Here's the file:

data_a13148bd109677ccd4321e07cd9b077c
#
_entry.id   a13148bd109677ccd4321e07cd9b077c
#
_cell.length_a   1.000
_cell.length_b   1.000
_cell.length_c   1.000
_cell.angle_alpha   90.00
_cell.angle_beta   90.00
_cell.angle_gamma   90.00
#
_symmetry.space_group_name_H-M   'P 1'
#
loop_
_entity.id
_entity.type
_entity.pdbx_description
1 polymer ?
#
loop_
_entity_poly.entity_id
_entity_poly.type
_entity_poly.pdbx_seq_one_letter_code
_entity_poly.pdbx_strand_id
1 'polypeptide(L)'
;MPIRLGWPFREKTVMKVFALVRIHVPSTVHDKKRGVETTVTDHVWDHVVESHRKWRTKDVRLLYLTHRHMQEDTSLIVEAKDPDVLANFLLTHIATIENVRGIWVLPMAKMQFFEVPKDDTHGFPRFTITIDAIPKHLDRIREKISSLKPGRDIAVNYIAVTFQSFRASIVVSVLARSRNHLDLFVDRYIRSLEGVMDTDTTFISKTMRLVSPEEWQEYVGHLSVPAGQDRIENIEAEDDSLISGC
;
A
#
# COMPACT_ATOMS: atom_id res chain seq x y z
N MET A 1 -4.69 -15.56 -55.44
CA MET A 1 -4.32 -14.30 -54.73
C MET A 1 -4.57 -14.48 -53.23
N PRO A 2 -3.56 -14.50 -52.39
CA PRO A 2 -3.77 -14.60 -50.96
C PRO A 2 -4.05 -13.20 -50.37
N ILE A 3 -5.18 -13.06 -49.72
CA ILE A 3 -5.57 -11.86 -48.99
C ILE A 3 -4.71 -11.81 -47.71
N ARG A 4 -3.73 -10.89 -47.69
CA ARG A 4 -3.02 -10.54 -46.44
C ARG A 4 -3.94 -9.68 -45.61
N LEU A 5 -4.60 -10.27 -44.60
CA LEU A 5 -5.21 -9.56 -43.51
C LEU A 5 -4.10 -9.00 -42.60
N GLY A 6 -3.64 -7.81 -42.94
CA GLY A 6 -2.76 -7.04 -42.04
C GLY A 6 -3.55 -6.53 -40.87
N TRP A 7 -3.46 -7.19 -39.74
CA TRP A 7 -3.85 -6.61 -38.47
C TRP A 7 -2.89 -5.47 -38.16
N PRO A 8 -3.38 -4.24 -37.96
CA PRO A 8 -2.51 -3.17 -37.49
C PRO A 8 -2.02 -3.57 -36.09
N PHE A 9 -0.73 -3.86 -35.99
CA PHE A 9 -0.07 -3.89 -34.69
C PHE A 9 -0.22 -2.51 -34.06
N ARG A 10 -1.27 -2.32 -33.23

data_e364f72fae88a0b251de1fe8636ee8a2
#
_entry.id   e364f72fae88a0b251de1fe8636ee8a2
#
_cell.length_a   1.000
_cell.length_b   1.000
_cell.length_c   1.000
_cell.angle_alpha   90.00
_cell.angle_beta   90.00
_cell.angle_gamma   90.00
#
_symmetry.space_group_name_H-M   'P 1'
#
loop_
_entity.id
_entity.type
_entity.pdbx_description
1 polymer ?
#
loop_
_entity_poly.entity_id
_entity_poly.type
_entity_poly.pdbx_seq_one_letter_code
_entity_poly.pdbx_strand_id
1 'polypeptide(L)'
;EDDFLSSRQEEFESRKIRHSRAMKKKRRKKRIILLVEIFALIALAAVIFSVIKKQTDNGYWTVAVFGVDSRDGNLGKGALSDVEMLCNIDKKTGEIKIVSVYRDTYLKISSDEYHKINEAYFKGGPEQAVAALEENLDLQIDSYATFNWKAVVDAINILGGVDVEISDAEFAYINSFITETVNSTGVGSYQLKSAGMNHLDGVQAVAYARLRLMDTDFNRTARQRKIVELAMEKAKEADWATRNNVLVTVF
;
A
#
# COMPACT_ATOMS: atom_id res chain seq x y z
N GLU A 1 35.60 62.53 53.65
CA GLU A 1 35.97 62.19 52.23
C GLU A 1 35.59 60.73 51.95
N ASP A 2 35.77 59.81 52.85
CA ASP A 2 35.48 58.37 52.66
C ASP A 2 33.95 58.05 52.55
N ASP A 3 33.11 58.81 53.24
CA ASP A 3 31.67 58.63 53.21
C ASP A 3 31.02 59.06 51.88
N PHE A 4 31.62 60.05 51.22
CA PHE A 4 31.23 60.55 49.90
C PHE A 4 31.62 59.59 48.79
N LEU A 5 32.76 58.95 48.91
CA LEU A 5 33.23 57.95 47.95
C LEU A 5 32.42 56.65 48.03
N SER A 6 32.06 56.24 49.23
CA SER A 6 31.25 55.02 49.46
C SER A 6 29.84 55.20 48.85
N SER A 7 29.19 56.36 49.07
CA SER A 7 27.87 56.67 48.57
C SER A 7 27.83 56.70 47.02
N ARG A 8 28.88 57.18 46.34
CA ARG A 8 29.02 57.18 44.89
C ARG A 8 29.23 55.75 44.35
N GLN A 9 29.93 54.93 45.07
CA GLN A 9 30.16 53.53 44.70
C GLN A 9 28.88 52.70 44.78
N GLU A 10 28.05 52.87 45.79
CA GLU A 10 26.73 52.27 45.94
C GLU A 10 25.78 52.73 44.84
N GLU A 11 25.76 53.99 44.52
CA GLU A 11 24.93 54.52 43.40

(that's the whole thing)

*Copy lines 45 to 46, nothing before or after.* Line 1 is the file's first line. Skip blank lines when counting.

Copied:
C LEU A 5 -4.10 -9.00 -42.60
N GLY A 6 -3.64 -7.81 -42.94